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Build a Serverless Web App with Firebase

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Build a Serverless Web App with Firebase

1 hour 1 Credit

GSP643

Google Cloud self-paced labs logo

Pet Theory logo

Overview

For the labs in the Google Cloud Run Serverless Workshop, you will read through a fictitious business scenario and assist the characters with their serverless migration plan.

Twelve years ago, Lily started the Pet Theory chain of veterinary clinics. The Pet Theory chain has expanded rapidly over the last few years. Their old appointment system is not able to handle the increased load or allow clients to schedule their own appointments, so Lily asked Patrick, in IT, and Ruby, a consultant, to build a cloud-based system that easily scale.

In the previous lab, Migrating Data to a Firestore Database, you learned how to leverage Firestore to host customer data. In this lab you will build a fully fledged Firebase web app that allows users to log information and schedule appointments in real time.

Architecture

This diagram gives you an overview of the services you will be using and how they connect to one another:

Architecture diagram

What you'll learn

In this lab, you will learn how to:

  • Enable the Firebase API in your Google Cloud project.
  • Create and configure a Firebase project.
  • Configure Firestore Security to automate server-side authentication and authorization.
  • Add Google sign-in to your web app.
  • Configure your database so users can add their contact information.
  • Explore and deploy code that allows users to schedule appointments.
  • Explore Firebase's real time updates in your web app.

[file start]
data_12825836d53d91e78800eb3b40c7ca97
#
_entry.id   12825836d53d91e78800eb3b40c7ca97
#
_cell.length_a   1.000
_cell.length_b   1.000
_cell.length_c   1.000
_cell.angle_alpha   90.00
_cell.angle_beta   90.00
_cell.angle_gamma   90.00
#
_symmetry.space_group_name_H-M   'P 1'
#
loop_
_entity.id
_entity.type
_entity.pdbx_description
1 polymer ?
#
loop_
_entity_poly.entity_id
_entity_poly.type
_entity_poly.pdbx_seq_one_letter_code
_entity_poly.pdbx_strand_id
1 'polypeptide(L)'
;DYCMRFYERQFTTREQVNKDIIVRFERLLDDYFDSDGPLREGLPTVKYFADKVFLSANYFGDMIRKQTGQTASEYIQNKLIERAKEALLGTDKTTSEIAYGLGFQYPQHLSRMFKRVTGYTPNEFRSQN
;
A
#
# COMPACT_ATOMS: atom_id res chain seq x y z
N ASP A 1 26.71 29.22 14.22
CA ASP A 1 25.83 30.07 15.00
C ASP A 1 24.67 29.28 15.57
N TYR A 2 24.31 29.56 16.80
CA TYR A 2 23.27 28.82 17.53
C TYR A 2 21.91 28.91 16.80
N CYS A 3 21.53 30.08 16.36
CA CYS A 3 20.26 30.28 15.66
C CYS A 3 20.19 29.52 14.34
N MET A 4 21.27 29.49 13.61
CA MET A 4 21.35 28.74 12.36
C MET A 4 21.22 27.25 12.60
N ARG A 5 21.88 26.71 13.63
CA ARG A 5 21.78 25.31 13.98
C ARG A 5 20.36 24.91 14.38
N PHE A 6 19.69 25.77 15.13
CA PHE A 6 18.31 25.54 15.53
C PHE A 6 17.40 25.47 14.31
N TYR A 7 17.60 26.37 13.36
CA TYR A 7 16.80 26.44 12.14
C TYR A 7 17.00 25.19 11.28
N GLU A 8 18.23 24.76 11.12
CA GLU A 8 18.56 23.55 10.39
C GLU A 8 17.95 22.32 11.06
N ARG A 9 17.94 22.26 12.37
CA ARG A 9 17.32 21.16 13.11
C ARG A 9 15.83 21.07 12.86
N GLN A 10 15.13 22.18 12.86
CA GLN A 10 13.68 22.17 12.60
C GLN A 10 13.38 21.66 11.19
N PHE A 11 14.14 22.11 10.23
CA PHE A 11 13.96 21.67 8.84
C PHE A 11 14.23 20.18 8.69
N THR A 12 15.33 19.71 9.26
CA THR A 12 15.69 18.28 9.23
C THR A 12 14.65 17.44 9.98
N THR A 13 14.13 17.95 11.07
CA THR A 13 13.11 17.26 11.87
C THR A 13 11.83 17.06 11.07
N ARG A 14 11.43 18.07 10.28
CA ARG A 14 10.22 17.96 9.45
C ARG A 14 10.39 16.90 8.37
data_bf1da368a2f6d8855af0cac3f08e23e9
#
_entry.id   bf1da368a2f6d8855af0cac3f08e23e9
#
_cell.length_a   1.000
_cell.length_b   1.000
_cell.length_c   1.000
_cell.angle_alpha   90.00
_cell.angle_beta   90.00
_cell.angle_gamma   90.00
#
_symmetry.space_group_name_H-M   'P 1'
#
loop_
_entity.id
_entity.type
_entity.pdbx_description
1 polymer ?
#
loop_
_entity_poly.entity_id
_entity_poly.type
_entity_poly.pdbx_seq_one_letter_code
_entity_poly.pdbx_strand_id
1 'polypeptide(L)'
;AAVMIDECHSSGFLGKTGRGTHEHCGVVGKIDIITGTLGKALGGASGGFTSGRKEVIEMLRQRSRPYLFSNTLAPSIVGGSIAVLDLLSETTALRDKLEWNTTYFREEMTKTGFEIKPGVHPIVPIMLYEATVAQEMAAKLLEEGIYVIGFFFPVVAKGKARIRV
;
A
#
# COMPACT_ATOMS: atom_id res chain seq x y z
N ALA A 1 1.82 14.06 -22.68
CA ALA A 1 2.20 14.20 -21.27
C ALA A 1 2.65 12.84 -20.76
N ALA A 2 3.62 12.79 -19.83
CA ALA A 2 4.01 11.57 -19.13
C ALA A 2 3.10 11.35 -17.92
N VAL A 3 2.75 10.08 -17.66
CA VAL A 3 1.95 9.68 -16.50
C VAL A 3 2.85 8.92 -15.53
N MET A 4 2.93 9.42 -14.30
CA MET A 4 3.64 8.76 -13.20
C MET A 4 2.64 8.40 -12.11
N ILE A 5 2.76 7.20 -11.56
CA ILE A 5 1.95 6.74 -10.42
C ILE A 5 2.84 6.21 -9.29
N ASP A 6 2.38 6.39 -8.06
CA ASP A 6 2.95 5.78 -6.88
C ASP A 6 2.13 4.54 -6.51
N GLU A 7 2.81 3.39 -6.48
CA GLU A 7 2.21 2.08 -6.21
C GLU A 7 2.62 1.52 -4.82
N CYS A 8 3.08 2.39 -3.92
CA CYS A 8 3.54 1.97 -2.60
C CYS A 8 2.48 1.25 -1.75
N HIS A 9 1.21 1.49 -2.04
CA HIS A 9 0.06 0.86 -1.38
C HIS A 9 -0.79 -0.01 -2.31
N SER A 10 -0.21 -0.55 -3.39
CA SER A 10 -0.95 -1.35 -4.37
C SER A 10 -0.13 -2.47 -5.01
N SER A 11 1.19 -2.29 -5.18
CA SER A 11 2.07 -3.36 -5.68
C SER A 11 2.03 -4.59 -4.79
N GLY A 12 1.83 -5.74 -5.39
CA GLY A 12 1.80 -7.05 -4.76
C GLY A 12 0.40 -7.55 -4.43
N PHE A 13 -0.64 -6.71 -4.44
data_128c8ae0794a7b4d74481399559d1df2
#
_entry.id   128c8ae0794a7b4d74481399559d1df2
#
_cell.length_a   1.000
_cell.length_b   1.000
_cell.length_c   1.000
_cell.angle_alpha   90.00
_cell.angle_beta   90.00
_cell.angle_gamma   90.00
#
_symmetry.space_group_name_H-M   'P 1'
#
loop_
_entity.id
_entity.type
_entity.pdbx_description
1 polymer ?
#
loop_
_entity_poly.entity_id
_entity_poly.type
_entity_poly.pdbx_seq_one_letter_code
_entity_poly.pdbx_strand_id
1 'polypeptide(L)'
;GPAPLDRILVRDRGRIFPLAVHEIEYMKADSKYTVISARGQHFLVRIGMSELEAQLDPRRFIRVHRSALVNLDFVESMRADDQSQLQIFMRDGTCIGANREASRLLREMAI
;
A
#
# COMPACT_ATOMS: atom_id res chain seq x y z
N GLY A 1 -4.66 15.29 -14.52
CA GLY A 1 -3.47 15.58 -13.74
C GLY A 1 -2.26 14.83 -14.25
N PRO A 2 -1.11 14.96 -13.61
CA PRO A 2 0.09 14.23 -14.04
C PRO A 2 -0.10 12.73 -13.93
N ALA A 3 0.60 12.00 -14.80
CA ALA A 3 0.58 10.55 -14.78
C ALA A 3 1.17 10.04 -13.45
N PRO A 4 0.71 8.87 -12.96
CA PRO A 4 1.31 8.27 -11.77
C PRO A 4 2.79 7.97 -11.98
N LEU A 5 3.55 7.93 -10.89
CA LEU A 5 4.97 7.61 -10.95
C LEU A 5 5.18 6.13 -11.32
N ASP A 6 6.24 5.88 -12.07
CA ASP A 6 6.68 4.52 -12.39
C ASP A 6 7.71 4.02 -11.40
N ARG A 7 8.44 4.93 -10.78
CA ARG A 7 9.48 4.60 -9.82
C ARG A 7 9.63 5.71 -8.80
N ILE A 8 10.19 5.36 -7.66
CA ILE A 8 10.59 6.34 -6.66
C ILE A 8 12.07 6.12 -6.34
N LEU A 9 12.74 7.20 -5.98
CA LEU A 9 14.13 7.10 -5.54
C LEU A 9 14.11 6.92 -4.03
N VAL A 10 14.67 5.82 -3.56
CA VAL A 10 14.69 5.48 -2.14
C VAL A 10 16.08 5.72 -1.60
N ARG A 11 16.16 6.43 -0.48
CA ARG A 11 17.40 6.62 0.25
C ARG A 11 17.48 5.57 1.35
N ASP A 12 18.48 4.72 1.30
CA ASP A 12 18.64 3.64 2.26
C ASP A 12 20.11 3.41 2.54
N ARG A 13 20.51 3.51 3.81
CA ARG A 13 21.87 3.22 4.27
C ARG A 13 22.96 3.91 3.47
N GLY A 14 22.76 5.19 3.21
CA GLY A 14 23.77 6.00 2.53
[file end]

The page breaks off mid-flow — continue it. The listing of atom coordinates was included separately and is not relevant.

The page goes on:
Prerequisites

This is a fundamental level lab. This assumes familiarity with the Cloud Console and shell environments. Experience with Firebase will be helpful, but it is not required. Before taking this lab it is recommended that you have completed the following Qwiklab:

You should also be comfortable editing files. You can use your favorite text editor (like nano, vi, etc.) or you can launch the code editor from Cloud Shell, which can be found in the top ribbon:

Open Editor button

Once you're ready, scroll down and follow the steps below to setup your lab environment.

Task 1. Provisioning the Firebase environment

Ruby sends Patrick an email:

Ruby

Ruby, Software Consultant

Hi Patrick,

Awesome work last week. Great to see that the clinic's data has been migrated to Firestore!

It looks like the next task is to use Firebase to host the Pet Theory website.

Ruby

Patrick

Patrick, IT Administrator

Hi Ruby,

I haven't heard of Firebase hosting before, what are the benefits? Where would I get started?

Patrick

Ruby

Ruby, Software Consultant

Hi Patrick

The primary benefit of Firebase hosting is that it is serverless, so there is no infrastructure to manage. Security rules are also embedded within the application, so permissions can be restricted to minimize issues when handling customer data.

It also has a "pay as you use" model, which means Firebase is a comprehensive mobile development platform for our use case.

Ruby

Patrick

Patrick, IT Administrator

Hi Ruby

Sounds like Firebase will make security and infrastructure management (a big part of my job) a whole lot easier. I'm excited to not be billed for idle servers either!

Patrick

Ruby sends Patrick some background information in an email, and they hold a meeting to work out the key activities. From this meeting they determine that he needs to:

  • Add the Firestore CLI to the Google Cloud project.
  • Create a Firestore Database.
  • Configure a Firebase project.
  • Establish security policies.

Next, help Patrick accomplish these tasks.

Task 2. Install the Firebase CLI

Note: The development environment has been preconfigured with Firebase Tools.
  1. Copy the IDE link from the Lab Details panel and paste it into a new browser tab to open Cloud Code.